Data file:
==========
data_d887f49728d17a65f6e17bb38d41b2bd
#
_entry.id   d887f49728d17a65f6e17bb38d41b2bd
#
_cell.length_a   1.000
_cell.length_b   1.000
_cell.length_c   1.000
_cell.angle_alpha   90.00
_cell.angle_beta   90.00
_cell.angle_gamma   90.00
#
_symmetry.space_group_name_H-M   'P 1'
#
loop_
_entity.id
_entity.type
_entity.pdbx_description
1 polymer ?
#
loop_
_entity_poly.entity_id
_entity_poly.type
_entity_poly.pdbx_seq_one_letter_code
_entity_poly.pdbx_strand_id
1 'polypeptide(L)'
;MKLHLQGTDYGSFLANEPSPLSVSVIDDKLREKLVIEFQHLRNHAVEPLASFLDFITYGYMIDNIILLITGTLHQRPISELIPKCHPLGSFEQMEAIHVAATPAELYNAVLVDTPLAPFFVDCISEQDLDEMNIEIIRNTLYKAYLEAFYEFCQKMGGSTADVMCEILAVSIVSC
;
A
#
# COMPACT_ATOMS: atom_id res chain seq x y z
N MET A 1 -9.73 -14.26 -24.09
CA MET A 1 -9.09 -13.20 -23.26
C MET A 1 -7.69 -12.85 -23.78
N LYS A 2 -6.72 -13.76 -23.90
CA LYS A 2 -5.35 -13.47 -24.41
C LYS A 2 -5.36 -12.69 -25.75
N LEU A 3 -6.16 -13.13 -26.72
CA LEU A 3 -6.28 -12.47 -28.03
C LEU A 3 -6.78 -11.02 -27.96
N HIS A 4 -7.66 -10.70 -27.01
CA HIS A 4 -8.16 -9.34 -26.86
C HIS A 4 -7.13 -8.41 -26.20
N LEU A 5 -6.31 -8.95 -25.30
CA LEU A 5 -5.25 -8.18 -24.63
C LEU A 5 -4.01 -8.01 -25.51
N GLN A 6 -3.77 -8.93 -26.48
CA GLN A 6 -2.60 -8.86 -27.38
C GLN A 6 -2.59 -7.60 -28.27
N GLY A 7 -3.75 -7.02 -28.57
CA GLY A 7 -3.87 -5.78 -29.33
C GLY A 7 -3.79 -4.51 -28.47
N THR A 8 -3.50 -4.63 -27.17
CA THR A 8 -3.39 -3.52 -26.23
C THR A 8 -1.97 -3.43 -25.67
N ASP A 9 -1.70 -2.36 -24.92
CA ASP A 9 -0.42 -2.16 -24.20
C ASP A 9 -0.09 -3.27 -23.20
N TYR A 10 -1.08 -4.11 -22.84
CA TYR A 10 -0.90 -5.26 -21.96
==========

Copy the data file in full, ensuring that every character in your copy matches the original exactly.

data_d887f49728d17a65f6e17bb38d41b2bd
#
_entry.id   d887f49728d17a65f6e17bb38d41b2bd
#
_cell.length_a   1.000
_cell.length_b   1.000
_cell.length_c   1.000
_cell.angle_alpha   90.00
_cell.angle_beta   90.00
_cell.angle_gamma   90.00
#
_symmetry.space_group_name_H-M   'P 1'
#
loop_
_entity.id
_entity.type
_entity.pdbx_description
1 polymer ?
#
loop_
_entity_poly.entity_id
_entity_poly.type
_entity_poly.pdbx_seq_one_letter_code
_entity_poly.pdbx_strand_id
1 'polypeptide(L)'
;MKLHLQGTDYGSFLANEPSPLSVSVIDDKLREKLVIEFQHLRNHAVEPLASFLDFITYGYMIDNIILLITGTLHQRPISELIPKCHPLGSFEQMEAIHVAATPAELYNAVLVDTPLAPFFVDCISEQDLDEMNIEIIRNTLYKAYLEAFYEFCQKMGGSTADVMCEILAVSIVSC
;
A
#
# COMPACT_ATOMS: atom_id res chain seq x y z
N MET A 1 -9.73 -14.26 -24.09
CA MET A 1 -9.09 -13.20 -23.26
C MET A 1 -7.69 -12.85 -23.78
N LYS A 2 -6.72 -13.76 -23.90
CA LYS A 2 -5.35 -13.47 -24.41
C LYS A 2 -5.36 -12.69 -25.75
N LEU A 3 -6.16 -13.13 -26.72
CA LEU A 3 -6.28 -12.47 -28.03
C LEU A 3 -6.78 -11.02 -27.96
N HIS A 4 -7.66 -10.70 -27.01
CA HIS A 4 -8.16 -9.34 -26.86
C HIS A 4 -7.13 -8.41 -26.20
N LEU A 5 -6.31 -8.95 -25.30
CA LEU A 5 -5.25 -8.18 -24.63
C LEU A 5 -4.01 -8.01 -25.51
N GLN A 6 -3.77 -8.93 -26.48
CA GLN A 6 -2.60 -8.86 -27.38
C GLN A 6 -2.59 -7.60 -28.27
N GLY A 7 -3.75 -7.02 -28.57
CA GLY A 7 -3.87 -5.78 -29.33
C GLY A 7 -3.79 -4.51 -28.47
N THR A 8 -3.50 -4.63 -27.17
CA THR A 8 -3.39 -3.52 -26.23
C THR A 8 -1.97 -3.43 -25.67
N ASP A 9 -1.70 -2.36 -24.92
CA ASP A 9 -0.42 -2.16 -24.20
C ASP A 9 -0.09 -3.27 -23.20
N TYR A 10 -1.08 -4.11 -22.84
CA TYR A 10 -0.90 -5.26 -21.96